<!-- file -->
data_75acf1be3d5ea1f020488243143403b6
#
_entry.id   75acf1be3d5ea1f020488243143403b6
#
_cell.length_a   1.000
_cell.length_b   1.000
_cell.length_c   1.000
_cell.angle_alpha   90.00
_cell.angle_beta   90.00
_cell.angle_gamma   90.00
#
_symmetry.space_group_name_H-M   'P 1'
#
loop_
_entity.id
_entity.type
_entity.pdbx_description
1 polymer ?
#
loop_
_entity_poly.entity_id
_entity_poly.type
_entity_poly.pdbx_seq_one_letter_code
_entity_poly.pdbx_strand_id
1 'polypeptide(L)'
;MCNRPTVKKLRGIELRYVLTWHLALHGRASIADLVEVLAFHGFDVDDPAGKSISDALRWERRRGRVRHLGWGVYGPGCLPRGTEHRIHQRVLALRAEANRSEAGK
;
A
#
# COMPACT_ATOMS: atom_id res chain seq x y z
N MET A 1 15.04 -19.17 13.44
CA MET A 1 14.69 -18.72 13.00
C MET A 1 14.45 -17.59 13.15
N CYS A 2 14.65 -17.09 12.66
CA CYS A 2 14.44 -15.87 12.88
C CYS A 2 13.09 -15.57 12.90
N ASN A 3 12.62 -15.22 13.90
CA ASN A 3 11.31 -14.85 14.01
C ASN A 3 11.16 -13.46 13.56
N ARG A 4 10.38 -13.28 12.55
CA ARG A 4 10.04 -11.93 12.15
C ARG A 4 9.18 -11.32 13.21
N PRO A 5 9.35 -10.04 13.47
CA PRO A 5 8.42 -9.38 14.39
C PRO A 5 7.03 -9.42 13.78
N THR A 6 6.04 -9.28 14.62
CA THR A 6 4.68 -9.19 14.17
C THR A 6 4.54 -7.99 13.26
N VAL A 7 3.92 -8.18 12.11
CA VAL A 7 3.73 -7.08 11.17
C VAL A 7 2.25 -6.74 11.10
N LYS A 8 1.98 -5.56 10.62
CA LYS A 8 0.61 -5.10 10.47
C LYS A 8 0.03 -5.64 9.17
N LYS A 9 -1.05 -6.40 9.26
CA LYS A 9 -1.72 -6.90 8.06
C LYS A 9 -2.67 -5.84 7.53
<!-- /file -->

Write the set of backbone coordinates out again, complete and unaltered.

data_75acf1be3d5ea1f020488243143403b6
#
_entry.id   75acf1be3d5ea1f020488243143403b6
#
_cell.length_a   1.000
_cell.length_b   1.000
_cell.length_c   1.000
_cell.angle_alpha   90.00
_cell.angle_beta   90.00
_cell.angle_gamma   90.00
#
_symmetry.space_group_name_H-M   'P 1'
#
loop_
_entity.id
_entity.type
_entity.pdbx_description
1 polymer ?
#
loop_
_entity_poly.entity_id
_entity_poly.type
_entity_poly.pdbx_seq_one_letter_code
_entity_poly.pdbx_strand_id
1 'polypeptide(L)'
;MCNRPTVKKLRGIELRYVLTWHLALHGRASIADLVEVLAFHGFDVDDPAGKSISDALRWERRRGRVRHLGWGVYGPGCLPRGTEHRIHQRVLALRAEANRSEAGK
;
A
#
# COMPACT_ATOMS: atom_id res chain seq x y z
N MET A 1 15.04 -19.17 13.44
CA MET A 1 14.69 -18.72 13.00
C MET A 1 14.45 -17.59 13.15
N CYS A 2 14.65 -17.09 12.66
CA CYS A 2 14.44 -15.87 12.88
C CYS A 2 13.09 -15.57 12.90
N ASN A 3 12.62 -15.22 13.90
CA ASN A 3 11.31 -14.85 14.01
C ASN A 3 11.16 -13.46 13.56
N ARG A 4 10.38 -13.28 12.55
CA ARG A 4 10.04 -11.93 12.15
C ARG A 4 9.18 -11.32 13.21
N PRO A 5 9.35 -10.04 13.47
CA PRO A 5 8.42 -9.38 14.39
C PRO A 5 7.03 -9.42 13.78
N THR A 6 6.04 -9.28 14.62
CA THR A 6 4.68 -9.19 14.17
C THR A 6 4.54 -7.99 13.26
N VAL A 7 3.92 -8.18 12.11
CA VAL A 7 3.73 -7.08 11.17
C VAL A 7 2.25 -6.74 11.10
N LYS A 8 1.98 -5.56 10.62
CA LYS A 8 0.61 -5.10 10.47
C LYS A 8 0.03 -5.64 9.17
N LYS A 9 -1.05 -6.40 9.26
CA LYS A 9 -1.72 -6.90 8.06
C LYS A 9 -2.67 -5.84 7.53